maintaining the spotlight

Success Academy: A guide to the city’s largest, most controversial charter-school network

PHOTO: Success Academy
Some 2,300 Success Academy students attended a "Slam the Exam" rally before last year's state English tests. The network goes to great lengths to make sure students are ready for the exams.

There has been an ongoing fascination with Success Academy and its founder and CEO Eva Moskowitz as the city’s largest and most polarizing charter school network continues to grow in size and in scope.

The release of a detailed New York Times report that gives an inside look at Success Academy charter schools and the methods used to achieve its unusually high test results is just the latest in years of accounts framing the network of 32 schools in the New York City education landscape.

While serving mostly low-income, black and Hispanic students, Success has proven to be a “testing dynamo.” The charter network’s devotion to test preparation, teacher accountability and enforcing strict rules for student behavior has in part led to results that far outpace citywide averages on state exams. But the strategies have also garnered attention for causing high rates of student suspensions and teacher turnover, and skepticism from education advocates that the network is serving its fair share of high-needs students.

Citywide, 29 percent of students passed the state reading tests last year and 35 percent passed the math tests. At Success Academy schools, 64 percent of students passed the reading tests and 94 percent passed the math tests, according to the Times.

Those results have drawn considerable parent interest, with the network touting a record number of applicants for Monday’s admissions lottery. More than 22,000 children vied for just over 2,300 seats — a 50 percent application increase from last year, network officials said.

However, the controversial methods to reach such high test scores take a toll on teachers and students by creating high-stakes environments that are often competitive and stressful. Student scores on weekly assessments are on display in the hallways of some schools and daily emails are circulated throughout the entire network that rank teachers by name based on the percentage of his or her students who passed that morning’s practice tests.

Here’s what you should know about recent reporting on the charter school network and its leader:

Setting high standards for test scores, and holding students and teachers accountable

Success schools invest an extraordinary amount of time and resources into preparing students for the state exams, which start this year on April 14, Chalkbeat has reported.

Success students commonly encounter tasks modeled off those on state tests as early as the fall, are taking full practice tests by winter break, answer daily questions by March and test preparation dominates the school day in the weeks weeks leading up to the exams.

As students take multiple practice tests per day and undergo Saturday prep sessions, the network goes to great lengths to keep students happy with prizes and rewards for high scores. But the Times also reported that several former staff members recalled students wetting themselves during both practice and actual test settings.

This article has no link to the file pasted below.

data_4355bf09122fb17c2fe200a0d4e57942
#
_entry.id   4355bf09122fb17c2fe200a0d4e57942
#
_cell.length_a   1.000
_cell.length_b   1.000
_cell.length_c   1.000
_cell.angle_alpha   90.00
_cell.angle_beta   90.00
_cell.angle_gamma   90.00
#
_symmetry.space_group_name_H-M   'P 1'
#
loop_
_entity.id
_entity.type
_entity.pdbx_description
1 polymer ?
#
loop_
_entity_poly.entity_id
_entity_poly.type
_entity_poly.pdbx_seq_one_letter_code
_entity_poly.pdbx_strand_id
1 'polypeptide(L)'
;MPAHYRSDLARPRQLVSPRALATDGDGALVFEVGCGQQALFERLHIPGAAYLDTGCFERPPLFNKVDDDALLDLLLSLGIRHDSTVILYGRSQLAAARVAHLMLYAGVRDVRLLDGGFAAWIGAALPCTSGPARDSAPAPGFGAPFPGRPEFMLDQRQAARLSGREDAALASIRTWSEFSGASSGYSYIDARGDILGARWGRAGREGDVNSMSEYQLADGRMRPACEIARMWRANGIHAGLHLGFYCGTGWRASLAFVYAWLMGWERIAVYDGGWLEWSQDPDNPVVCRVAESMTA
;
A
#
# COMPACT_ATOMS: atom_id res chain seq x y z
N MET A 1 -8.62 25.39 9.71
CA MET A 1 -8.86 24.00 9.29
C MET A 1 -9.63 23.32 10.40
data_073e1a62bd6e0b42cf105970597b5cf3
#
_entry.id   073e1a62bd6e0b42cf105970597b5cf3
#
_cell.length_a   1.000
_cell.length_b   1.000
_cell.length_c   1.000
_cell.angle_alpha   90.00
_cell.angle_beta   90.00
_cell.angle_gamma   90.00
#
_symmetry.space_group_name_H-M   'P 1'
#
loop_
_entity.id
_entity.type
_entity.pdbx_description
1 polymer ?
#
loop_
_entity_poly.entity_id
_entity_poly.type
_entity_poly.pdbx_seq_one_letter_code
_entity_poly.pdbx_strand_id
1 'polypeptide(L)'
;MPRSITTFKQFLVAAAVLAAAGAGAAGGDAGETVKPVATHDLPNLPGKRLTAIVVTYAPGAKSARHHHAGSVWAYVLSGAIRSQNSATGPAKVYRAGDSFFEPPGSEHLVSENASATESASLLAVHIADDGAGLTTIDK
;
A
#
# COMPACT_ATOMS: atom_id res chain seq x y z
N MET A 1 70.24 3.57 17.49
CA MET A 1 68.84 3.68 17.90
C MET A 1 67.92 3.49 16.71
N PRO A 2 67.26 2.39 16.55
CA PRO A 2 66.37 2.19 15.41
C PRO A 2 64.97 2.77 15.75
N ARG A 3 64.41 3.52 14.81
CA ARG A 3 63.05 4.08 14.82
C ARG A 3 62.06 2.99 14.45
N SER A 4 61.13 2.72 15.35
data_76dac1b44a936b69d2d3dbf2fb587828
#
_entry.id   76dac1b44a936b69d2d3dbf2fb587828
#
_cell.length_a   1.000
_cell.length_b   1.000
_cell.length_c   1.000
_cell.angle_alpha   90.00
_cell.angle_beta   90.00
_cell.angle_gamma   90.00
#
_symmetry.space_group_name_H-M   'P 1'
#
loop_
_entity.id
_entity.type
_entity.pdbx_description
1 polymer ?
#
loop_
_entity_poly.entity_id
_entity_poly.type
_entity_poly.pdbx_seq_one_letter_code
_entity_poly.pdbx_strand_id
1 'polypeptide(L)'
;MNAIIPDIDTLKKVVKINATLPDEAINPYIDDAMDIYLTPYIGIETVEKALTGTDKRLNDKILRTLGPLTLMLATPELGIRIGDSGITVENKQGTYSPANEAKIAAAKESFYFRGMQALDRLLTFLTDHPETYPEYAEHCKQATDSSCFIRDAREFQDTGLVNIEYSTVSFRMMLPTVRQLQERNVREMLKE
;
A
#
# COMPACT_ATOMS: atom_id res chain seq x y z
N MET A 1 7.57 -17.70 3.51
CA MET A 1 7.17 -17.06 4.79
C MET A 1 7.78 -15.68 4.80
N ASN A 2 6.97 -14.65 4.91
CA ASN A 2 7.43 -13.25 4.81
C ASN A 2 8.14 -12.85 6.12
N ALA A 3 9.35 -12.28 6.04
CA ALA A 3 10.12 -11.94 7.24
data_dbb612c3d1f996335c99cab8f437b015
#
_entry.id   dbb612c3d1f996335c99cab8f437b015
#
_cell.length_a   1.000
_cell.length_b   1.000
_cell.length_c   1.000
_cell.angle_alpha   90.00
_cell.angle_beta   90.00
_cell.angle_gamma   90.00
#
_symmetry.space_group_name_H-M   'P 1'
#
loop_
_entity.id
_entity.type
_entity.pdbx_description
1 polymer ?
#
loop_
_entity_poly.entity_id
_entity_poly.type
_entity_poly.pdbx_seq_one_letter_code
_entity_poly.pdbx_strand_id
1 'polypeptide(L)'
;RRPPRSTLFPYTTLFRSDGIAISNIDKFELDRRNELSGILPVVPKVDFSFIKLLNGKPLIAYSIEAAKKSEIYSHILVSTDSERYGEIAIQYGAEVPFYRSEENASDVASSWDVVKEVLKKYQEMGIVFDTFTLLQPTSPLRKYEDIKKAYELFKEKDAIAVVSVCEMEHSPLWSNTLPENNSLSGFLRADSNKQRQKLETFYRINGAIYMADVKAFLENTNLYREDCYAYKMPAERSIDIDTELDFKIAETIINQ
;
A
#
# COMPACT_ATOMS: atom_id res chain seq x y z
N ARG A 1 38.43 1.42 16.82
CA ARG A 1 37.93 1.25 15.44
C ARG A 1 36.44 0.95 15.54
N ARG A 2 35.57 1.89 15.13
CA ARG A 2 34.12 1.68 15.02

“Two former staff members who worked at Success Academy Harlem West, a middle school, in the 2013-14 school year, said that they recalled having to go to the supply closet to get extra underwear and sweatpants, which were always on hand, for students who had wet themselves,” according to the Times.

Failure to hold on to novice teachers

In 2013-14, three Success schools had more than half of their teachers from the previous year not return to their respective schools. But Success officials said the network’s overall attrition rate is 17 percent (compared to 6 percent at district schools), because teachers often move from one Success school to another or get non-teaching positions, according to the Times.

“For teachers, who are not unionized and usually just out of college, 11-hour days are the norm, and each one is under constant monitoring, by principals who make frequent visits, and by databases that record quiz scores,” the Times reported.

The ‘long, complicated’ backfill debate

Success Academy has historically stopped accepting new students after early elementary grades. District schools and many other charter schools “backfill” seats that open after students leave the school, allowing them to serve more students who might be needier or be further behind their peers.

The backfill debate has long divided the charter sector, as critics have charged that schools that do not backfill are not serving their share of high-needs students. Some schools, seeking to fulfill a larger mission and bolster their finances, fill those spots by calling students off of their waiting lists. Other schools — including Success Academy — focus on teaching the students who remain, avoiding a potential drop in test scores and the social and academic disruption of adding new students.

In a lengthy interview on the Brian Lehrer Show in March, Moskowitz described backfill as a “long, complicated debate,” and noted that Success schools now accept new students through fourth grade. If they backfilled older grades, she said, the incoming students’ lower relative academic preparation would adversely affect the schools’ other students.

“We have an obligation to the parents in middle and high school, and the kids in middle and high school, that until the district schools are able to do a better job, it’s not really fair for the seventh-grader or high school student to have to be educated with a child who’s reading at a second- or third-grade level,” Moskowitz said.